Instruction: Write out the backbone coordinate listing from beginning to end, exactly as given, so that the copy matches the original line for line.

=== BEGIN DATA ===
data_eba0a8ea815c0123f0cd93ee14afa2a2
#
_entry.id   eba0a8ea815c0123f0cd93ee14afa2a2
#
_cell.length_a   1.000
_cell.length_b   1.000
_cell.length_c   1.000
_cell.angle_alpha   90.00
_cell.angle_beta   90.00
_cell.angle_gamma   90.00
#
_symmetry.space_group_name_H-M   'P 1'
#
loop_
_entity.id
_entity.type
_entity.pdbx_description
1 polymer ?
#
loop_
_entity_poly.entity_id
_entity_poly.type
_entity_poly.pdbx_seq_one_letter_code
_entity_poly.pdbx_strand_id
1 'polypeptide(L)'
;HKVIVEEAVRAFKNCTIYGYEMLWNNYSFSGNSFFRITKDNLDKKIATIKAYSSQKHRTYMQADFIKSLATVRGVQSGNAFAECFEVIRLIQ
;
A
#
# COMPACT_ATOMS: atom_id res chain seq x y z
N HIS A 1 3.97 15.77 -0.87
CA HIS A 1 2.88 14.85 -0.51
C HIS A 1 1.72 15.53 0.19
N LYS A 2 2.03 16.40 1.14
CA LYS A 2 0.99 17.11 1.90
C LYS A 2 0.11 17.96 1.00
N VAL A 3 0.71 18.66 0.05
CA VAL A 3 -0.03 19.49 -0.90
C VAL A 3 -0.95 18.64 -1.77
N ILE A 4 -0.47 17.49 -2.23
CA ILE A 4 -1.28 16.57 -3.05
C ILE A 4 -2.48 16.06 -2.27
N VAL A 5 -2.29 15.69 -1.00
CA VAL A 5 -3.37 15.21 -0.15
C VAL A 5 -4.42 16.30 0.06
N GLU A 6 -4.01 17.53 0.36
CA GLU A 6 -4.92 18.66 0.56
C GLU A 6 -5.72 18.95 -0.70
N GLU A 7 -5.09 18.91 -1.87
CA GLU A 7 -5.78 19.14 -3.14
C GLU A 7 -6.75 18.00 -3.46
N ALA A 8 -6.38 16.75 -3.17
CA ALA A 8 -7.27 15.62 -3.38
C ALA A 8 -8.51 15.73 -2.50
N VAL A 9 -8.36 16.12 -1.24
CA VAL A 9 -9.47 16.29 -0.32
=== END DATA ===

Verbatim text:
data_eba0a8ea815c0123f0cd93ee14afa2a2
#
_entry.id   eba0a8ea815c0123f0cd93ee14afa2a2
#
_cell.length_a   1.000
_cell.length_b   1.000
_cell.length_c   1.000
_cell.angle_alpha   90.00
_cell.angle_beta   90.00
_cell.angle_gamma   90.00
#
_symmetry.space_group_name_H-M   'P 1'
#
loop_
_entity.id
_entity.type
_entity.pdbx_description
1 polymer ?
#
loop_
_entity_poly.entity_id
_entity_poly.type
_entity_poly.pdbx_seq_one_letter_code
_entity_poly.pdbx_strand_id
1 'polypeptide(L)'
;HKVIVEEAVRAFKNCTIYGYEMLWNNYSFSGNSFFRITKDNLDKKIATIKAYSSQKHRTYMQADFIKSLATVRGVQSGNAFAECFEVIRLIQ
;
A
#
# COMPACT_ATOMS: atom_id res chain seq x y z
N HIS A 1 3.97 15.77 -0.87
CA HIS A 1 2.88 14.85 -0.51
C HIS A 1 1.72 15.53 0.19
N LYS A 2 2.03 16.40 1.14
CA LYS A 2 0.99 17.11 1.90
C LYS A 2 0.11 17.96 1.00
N VAL A 3 0.71 18.66 0.05
CA VAL A 3 -0.03 19.49 -0.90
C VAL A 3 -0.95 18.64 -1.77
N ILE A 4 -0.47 17.49 -2.23
CA ILE A 4 -1.28 16.57 -3.05
C ILE A 4 -2.48 16.06 -2.27
N VAL A 5 -2.29 15.69 -1.00
CA VAL A 5 -3.37 15.21 -0.15
C VAL A 5 -4.42 16.30 0.06
N GLU A 6 -4.01 17.53 0.36
CA GLU A 6 -4.92 18.66 0.56
C GLU A 6 -5.72 18.95 -0.70
N GLU A 7 -5.09 18.91 -1.87
CA GLU A 7 -5.78 19.14 -3.14
C GLU A 7 -6.75 18.00 -3.46
N ALA A 8 -6.38 16.75 -3.17
CA ALA A 8 -7.27 15.62 -3.38
C ALA A 8 -8.51 15.73 -2.50
N VAL A 9 -8.36 16.12 -1.24
CA VAL A 9 -9.47 16.29 -0.32